Physical Ageing of the Contact Line on Colloidal Particles at Liquid Interfaces
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CitationKaz, David M., Ryan McGorty, Madhav Mani, Michael P. Brenner, and Vinothan N. Manoharan. 2012. Physical ageing of the contact line on colloidal particles at liquid interfaces. Nature Materials 11(2): 138-142.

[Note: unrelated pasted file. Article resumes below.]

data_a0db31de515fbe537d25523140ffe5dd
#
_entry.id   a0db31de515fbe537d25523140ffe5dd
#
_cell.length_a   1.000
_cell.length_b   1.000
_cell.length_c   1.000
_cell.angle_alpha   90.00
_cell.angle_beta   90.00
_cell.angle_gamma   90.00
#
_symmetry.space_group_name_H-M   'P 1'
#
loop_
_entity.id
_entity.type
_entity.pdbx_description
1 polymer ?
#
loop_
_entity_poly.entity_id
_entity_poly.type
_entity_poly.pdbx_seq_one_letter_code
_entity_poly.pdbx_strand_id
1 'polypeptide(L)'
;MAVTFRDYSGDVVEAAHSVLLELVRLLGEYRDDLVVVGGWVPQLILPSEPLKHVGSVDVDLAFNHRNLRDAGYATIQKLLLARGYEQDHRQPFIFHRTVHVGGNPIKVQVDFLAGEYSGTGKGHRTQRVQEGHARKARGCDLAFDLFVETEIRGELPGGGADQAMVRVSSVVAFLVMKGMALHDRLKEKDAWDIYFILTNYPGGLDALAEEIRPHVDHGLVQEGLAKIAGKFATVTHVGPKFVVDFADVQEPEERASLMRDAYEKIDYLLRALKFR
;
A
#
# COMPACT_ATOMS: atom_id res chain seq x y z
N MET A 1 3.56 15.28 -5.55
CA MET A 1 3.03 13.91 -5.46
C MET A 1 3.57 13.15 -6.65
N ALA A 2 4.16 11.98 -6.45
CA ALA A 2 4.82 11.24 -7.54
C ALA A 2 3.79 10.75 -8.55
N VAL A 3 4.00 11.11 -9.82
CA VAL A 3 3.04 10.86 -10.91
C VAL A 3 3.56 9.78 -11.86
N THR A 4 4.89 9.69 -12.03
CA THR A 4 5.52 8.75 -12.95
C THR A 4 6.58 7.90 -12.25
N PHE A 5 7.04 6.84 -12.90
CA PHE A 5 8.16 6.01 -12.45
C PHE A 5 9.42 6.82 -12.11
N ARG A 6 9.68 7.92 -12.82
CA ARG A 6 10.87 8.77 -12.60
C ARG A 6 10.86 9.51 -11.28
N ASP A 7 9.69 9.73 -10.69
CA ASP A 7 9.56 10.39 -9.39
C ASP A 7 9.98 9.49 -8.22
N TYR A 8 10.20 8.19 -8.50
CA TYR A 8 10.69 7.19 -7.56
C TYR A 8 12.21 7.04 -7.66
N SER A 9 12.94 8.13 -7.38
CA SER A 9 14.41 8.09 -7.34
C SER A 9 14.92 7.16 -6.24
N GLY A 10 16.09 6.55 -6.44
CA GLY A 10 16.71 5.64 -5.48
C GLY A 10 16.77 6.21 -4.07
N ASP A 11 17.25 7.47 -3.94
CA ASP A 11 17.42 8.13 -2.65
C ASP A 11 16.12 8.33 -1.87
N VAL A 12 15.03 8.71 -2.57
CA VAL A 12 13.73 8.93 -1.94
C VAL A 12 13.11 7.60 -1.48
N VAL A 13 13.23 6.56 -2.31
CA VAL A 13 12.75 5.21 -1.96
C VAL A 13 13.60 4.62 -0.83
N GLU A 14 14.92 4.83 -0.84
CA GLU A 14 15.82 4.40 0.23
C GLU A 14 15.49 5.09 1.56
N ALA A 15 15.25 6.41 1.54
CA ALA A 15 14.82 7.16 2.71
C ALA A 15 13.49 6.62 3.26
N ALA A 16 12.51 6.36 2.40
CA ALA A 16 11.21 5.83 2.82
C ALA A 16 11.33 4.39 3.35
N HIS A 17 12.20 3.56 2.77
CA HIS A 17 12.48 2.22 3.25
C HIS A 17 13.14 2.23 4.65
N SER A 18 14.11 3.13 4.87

AbstractYoung's law predicts that a colloidal sphere in equilibrium with a liquid interface will straddle the two fluids, its height above the interface defined by an equilibrium contact angle. This equilibrium analysis has been used to explain why colloids often bind to liquid interfaces, an effect first observed a century ago by Ramsden and Pickering and later exploited in a wide range of material processes, including emulsification, water purification, mineral recovery, encapsulation, and the making of nanostructured materials. But little is known about the dynamics of binding. Here we show that the adsorption of polystyrene microspheres to a water-oil interface is characterized by a sudden breach and an unexpectedly slow relaxation. Particles do not reach equilibrium even after 100 seconds, and the relaxation appears logarithmic in time, suggesting that complete equilibration may take months. Surprisingly, viscous dissipation appears to play little role. Instead, the observed dynamics, which bear strong resemblance to aging in glassy systems, agree well with a model describing activated hopping of the contact line over nanoscale surface heterogeneities. These results may provide clues to longstanding questions on colloidal interactions at an interface.
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